Northern Ireland

Parliament suspension 'callous political play'

Houses of Parliament Image copyright Reuters
Image caption The UK is due to leave the EU on 31 October, with or without a deal

The government's move to suspend Parliament has been criticised by Sinn Féin, the SDLP, the Ulster Unionists and the Alliance Party.

But Democratic Unionist Party (DUP) leader Arlene Foster welcomed the move.

It emerged on Wednesday that the government would ask the Queen to suspend Parliament in September.

That will make way for Boris Johnson's new administration to hold a Queen's Speech - laying out the government's plans - on 14 October.

On Tuesday, opposition parties at Westminster agreed to work together to avoid a no-deal Brexit on 31 October.

If Parliament is suspended, MPs are unlikely to have time to pass any laws that could stop the prime minister taking the UK out of the EU without a deal.

Sinn Féin has described the move to suspend Parliament as a "callous political play".

Conor Murphy, one of the party's senior MLAs, said it meant a no-deal Brexit is now the most likely outcome and that Irish interests were not being protected.

Mr Murphy said the prime minister's move was not aimed in any way at helping restore Stormont and said the DUP was "foolish" for backing Mr Johnson.

SDLP leader Colum Eastwood said the move was "disgraceful" and "anti-democratic".

In a letter to all MPs, urging them to support a motion of no confidence in the prime minister, he said Mr Johnson "doesn't care" about the "fragile complexities that underpin peace and prosperity in Northern Ireland".

Tánaiste Simon Coveney said the British government "seems to be simply wiping the slate clean on the Irish issue".

He said: "We can never sign an agreement with that approach so we've always said that if there is a no-deal Brexit, it will be the choice of a British prime minister and a British parliament.

"We spent many months putting together a withdrawal agreement which was a compromise on both sides, in order to get a fair deal for the UK and the EU.

Image caption Simon Coveney was speaking outside a conference in Paris on Wednesday

"It protected the peace process on the island of Ireland and allowed the Republic of Ireland to stay in the EU single market while preventing physical border infrastructure re-emerging on the island of Ireland, which was a source of such tension in the past."

But DUP leader Arlene Foster welcomed the decision to hold a Queen's Speech.

The confidence-and-supply agreement her party struck in 2017 to support the Conservatives would be reviewed in advance of the new Parliament session, she said.

"The new session of Parliament will set a new domestic legislative programme which can deal with the matters most important to people such as their safety, their schools and their hospitals," she added.

"In the meantime, we will continue our work with the prime minister to strengthen the union, deliver a sensible deal as we exit the EU and restore devolution in Northern Ireland."

'A good day for democracy'

TUV leader Jim Allister said it is "time to get on with getting out".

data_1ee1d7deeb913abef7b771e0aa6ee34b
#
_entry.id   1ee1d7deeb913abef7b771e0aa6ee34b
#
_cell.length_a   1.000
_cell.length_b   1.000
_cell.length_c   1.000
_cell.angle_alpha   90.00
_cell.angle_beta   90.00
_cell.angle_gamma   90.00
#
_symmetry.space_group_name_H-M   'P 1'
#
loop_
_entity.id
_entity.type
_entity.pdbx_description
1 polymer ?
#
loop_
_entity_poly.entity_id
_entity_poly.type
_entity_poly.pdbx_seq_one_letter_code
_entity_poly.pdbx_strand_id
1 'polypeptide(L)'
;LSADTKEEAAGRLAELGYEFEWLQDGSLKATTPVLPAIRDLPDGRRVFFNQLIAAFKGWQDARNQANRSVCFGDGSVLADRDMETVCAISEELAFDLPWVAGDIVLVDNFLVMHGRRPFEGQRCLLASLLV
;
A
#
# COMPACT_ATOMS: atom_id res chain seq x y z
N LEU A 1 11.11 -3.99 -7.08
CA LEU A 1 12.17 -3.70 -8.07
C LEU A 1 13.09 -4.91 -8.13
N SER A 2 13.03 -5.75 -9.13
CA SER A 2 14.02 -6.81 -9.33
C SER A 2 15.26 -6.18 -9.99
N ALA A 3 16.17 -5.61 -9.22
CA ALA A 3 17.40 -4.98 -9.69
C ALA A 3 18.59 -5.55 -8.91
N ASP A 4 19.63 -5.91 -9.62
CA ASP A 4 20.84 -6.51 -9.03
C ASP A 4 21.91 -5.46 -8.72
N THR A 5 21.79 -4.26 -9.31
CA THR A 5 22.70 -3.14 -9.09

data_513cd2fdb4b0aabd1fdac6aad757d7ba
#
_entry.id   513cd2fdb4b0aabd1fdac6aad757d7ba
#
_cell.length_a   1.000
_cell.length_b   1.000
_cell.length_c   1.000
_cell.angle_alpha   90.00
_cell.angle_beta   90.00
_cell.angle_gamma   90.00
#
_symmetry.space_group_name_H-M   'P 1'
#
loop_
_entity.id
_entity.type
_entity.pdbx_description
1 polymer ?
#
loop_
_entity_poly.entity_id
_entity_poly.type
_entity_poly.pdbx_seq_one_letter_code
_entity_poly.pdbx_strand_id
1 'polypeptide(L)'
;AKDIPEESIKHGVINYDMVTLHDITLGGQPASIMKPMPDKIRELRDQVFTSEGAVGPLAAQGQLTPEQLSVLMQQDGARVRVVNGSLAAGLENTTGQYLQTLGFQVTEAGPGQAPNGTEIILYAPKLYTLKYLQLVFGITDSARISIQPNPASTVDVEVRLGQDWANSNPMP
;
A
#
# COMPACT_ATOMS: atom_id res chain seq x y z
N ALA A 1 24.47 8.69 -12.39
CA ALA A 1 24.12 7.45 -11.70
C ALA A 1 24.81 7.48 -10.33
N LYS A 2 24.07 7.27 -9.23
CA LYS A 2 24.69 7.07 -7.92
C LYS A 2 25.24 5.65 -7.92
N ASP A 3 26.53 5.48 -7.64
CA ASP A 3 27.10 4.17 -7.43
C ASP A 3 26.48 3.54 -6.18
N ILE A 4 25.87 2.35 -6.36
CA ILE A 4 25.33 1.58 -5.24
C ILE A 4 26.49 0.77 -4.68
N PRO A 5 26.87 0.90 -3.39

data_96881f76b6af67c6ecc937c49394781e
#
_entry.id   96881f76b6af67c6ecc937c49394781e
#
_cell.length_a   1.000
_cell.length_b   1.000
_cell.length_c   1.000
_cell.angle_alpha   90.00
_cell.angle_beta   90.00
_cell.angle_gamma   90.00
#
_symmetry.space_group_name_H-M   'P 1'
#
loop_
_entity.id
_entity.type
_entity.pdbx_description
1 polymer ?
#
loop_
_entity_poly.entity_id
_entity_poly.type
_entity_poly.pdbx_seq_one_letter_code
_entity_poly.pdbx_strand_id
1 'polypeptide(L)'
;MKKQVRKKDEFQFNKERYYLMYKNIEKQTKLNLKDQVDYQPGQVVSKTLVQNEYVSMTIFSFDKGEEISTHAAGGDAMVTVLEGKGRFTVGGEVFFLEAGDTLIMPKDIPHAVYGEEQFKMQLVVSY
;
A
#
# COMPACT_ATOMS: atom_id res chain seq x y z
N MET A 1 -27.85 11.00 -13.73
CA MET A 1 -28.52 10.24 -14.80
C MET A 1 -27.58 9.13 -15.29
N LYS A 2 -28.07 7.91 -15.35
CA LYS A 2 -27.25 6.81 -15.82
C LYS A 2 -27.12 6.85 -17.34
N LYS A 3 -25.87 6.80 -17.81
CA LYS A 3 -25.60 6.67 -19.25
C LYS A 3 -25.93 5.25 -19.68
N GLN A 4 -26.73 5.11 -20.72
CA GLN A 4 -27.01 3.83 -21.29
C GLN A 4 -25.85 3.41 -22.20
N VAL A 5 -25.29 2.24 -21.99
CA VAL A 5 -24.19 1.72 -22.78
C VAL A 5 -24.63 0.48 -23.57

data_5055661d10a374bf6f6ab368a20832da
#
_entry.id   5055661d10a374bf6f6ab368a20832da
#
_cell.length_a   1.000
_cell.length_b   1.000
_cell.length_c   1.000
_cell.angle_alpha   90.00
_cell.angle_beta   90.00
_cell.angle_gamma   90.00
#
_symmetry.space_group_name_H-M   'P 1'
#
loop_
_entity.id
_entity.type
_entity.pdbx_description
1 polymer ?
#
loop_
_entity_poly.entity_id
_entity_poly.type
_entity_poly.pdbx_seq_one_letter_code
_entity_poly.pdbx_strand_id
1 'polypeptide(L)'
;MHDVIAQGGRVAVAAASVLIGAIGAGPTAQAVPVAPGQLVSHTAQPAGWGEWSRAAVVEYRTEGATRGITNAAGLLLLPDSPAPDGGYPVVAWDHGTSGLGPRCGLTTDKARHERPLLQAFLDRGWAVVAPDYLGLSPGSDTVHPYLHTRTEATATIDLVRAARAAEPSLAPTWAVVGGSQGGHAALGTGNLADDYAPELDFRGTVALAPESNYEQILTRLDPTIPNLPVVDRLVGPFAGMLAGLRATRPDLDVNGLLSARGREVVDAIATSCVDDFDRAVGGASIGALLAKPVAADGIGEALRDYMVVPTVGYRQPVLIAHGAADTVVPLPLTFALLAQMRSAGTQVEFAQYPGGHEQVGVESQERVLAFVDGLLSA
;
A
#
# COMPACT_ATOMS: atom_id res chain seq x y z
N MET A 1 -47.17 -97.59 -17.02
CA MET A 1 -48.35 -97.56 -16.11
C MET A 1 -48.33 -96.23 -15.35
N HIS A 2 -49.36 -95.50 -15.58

He added: "Three years on, the patience of the people has been exhausted.

"Today's news would appear to bring us closer to implementing the will of the people. Assuming it plays out like that, today will be remembered as a good day for democracy."

However, the MEP Naomi Long, the leader of the Alliance Party, said parliamentary democracy was being "sacrificed on the altar of Brexit".

She criticised the DUP for "giving cover to this parliamentary coup".

The Ulster Unionist leader, Robin Swann, called the suspension of Parliament an "abuse of process".

"Every piece of legislation that was in process has now fallen. There is no opportunity now for MPs to come back with any serious time for meaningful debate and challenge.

"I think it leaves Northern Ireland very much on the sideline."

Analysis: Jayne McCormack, BBC News NI political reporter

This was more than a bolt from the blue.

It was a hard-hitting serve, back across the court toward opposition MPs who want to block a no-deal Brexit.

Already there's been an angry reaction from some of the Stormont parties, who don't buy the government's argument that this is simply about "getting on" with the domestic agenda.

A lot remains unclear about the coming days but one thing is certain: talks to restore Stormont before the Brexit deadline are bound to fade further into the background.

In a letter to MPs on Wednesday, Mr Johnson confirmed his government's intention to end Parliament's current session on 10 September in preparation for a Queen's Speech.

The letter also mentions the Northern Ireland (Executive Formation and Exercise of Functions) Act, which includes a provision that the government must regularly debate reports on progress to restore Stormont.

Mr Johnson confirmed that MPs would hold the first of those debates on 9 September, one day before he wants Parliament to be suspended.

It would not need to debate another report until after Parliament returned on 14 October.

MPs had originally backed that provision being added to the Northern Ireland Act to make it harder for the government to prorogue Parliament but the dates specified in the act coincide with the government's timetable for prorogation.

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